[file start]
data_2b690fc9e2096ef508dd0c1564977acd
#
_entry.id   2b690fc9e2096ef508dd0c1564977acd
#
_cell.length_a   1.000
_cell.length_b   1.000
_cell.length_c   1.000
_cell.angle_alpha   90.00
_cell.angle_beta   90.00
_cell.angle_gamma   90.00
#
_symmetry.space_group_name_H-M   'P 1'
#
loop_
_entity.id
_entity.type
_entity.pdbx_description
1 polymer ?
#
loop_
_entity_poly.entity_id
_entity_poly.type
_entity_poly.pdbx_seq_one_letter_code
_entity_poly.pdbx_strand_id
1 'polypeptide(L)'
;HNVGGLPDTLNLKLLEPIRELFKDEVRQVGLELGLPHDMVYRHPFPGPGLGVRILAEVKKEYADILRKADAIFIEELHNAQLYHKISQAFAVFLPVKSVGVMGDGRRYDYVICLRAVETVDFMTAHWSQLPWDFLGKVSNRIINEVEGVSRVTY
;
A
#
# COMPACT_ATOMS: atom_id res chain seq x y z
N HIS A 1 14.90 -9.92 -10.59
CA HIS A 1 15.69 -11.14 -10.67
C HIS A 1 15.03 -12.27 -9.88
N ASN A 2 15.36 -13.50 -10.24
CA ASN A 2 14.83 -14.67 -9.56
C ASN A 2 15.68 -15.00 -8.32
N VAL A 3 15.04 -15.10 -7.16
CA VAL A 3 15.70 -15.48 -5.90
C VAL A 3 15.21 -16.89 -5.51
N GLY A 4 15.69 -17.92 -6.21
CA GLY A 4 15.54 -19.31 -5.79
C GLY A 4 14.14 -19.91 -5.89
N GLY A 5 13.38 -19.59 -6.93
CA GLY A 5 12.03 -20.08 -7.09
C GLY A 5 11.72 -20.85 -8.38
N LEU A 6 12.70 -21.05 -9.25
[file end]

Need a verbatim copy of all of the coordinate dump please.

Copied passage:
data_2b690fc9e2096ef508dd0c1564977acd
#
_entry.id   2b690fc9e2096ef508dd0c1564977acd
#
_cell.length_a   1.000
_cell.length_b   1.000
_cell.length_c   1.000
_cell.angle_alpha   90.00
_cell.angle_beta   90.00
_cell.angle_gamma   90.00
#
_symmetry.space_group_name_H-M   'P 1'
#
loop_
_entity.id
_entity.type
_entity.pdbx_description
1 polymer ?
#
loop_
_entity_poly.entity_id
_entity_poly.type
_entity_poly.pdbx_seq_one_letter_code
_entity_poly.pdbx_strand_id
1 'polypeptide(L)'
;HNVGGLPDTLNLKLLEPIRELFKDEVRQVGLELGLPHDMVYRHPFPGPGLGVRILAEVKKEYADILRKADAIFIEELHNAQLYHKISQAFAVFLPVKSVGVMGDGRRYDYVICLRAVETVDFMTAHWSQLPWDFLGKVSNRIINEVEGVSRVTY
;
A
#
# COMPACT_ATOMS: atom_id res chain seq x y z
N HIS A 1 14.90 -9.92 -10.59
CA HIS A 1 15.69 -11.14 -10.67
C HIS A 1 15.03 -12.27 -9.88
N ASN A 2 15.36 -13.50 -10.24
CA ASN A 2 14.83 -14.67 -9.56
C ASN A 2 15.68 -15.00 -8.32
N VAL A 3 15.04 -15.10 -7.16
CA VAL A 3 15.70 -15.48 -5.90
C VAL A 3 15.21 -16.89 -5.51
N GLY A 4 15.69 -17.92 -6.21
CA GLY A 4 15.54 -19.31 -5.79
C GLY A 4 14.14 -19.91 -5.89
N GLY A 5 13.38 -19.59 -6.93
CA GLY A 5 12.03 -20.08 -7.09
C GLY A 5 11.72 -20.85 -8.38
N LEU A 6 12.70 -21.05 -9.25